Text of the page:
Gustav Klimt and Josef Hoffmann
Nina Levett went to the Belvedere Museum to see an exhibition called “Gustav Klimt / Josef Hoffmann. Pioniere der Moderne.”
She was inspired to see this exhibition because of her contacts to the Austrian Museum of Applied Arts in Vienna. When she last talked to the curator he mentioned that in 2012 the city of Vienna would be promoting the work and life of Gustav Klimt.
The MAK is currently inviting many interesting people to discuss its identity and future. Nina Levett went to this discussion about twice a week. She heard a talk by the content manager of the Vienna Tourism agency who explained what the average Vienna visitor wants to see in Vienna. The main reason to come to Vienna is its art and culture.
Nina Levett feels that her work is deeply embedded in the culture of Vienna. So she thought it was worthwhile to know what people see when they come to Vienna, what other artists have managed to do that has become to be so valuable to her city.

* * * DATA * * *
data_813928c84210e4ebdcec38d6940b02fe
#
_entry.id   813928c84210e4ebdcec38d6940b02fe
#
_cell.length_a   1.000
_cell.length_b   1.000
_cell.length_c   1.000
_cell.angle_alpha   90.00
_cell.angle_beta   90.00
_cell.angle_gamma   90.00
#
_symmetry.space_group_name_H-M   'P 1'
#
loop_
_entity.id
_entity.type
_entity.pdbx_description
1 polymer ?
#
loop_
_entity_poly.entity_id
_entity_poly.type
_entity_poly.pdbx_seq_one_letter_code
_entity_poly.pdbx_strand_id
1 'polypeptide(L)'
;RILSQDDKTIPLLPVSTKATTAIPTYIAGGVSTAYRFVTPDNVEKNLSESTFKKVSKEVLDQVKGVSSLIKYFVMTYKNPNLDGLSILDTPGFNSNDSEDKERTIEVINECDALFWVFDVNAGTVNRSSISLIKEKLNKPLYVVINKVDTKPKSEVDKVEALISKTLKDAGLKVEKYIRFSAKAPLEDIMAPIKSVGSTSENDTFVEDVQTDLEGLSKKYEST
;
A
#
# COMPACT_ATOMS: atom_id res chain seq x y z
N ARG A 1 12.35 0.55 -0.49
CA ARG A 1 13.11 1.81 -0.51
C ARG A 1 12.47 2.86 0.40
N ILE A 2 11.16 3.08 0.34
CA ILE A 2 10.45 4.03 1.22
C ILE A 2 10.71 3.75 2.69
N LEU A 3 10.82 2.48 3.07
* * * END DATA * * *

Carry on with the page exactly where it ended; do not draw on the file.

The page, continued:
As to the value, the content manager of the Vienna Tourism agency mentioned that 4 million nights were booked last year by tourists in Vienna. She also said that the average amount of money spent per night amounts to 264 EUR. All this value is largely brought to my city by artists living in my city a century ago.
When Levett heard this she felt that her work could one day be of great value for society. So she went to discover what made Klimt and Hoffmann’s work so special that people all over the world come to Vienna to see it.
Nina Levett booked the tour of the exhibition and together with about 15 other people and listened to the explanations about the works shown. She realised that Klimt and Hoffmann like artists today had to struggle to survive. But it was not only a struggle to feed themselves but also a struggle to “feed their art”. Had they not had the support of the cultural leaders of their time they would not have been commissioned with the works that have made them so famous and that have caused such great pleasure for people all over the world.
Klimt created some of his most famous artworks for exhibitions like the 1902 exhibition about Beethoven.
For further reading click here for a group interview with Nina Levett in the daily newspaper “Die Presse” about Gustav Klimt by Daniel Kalt.
This post is also available in: German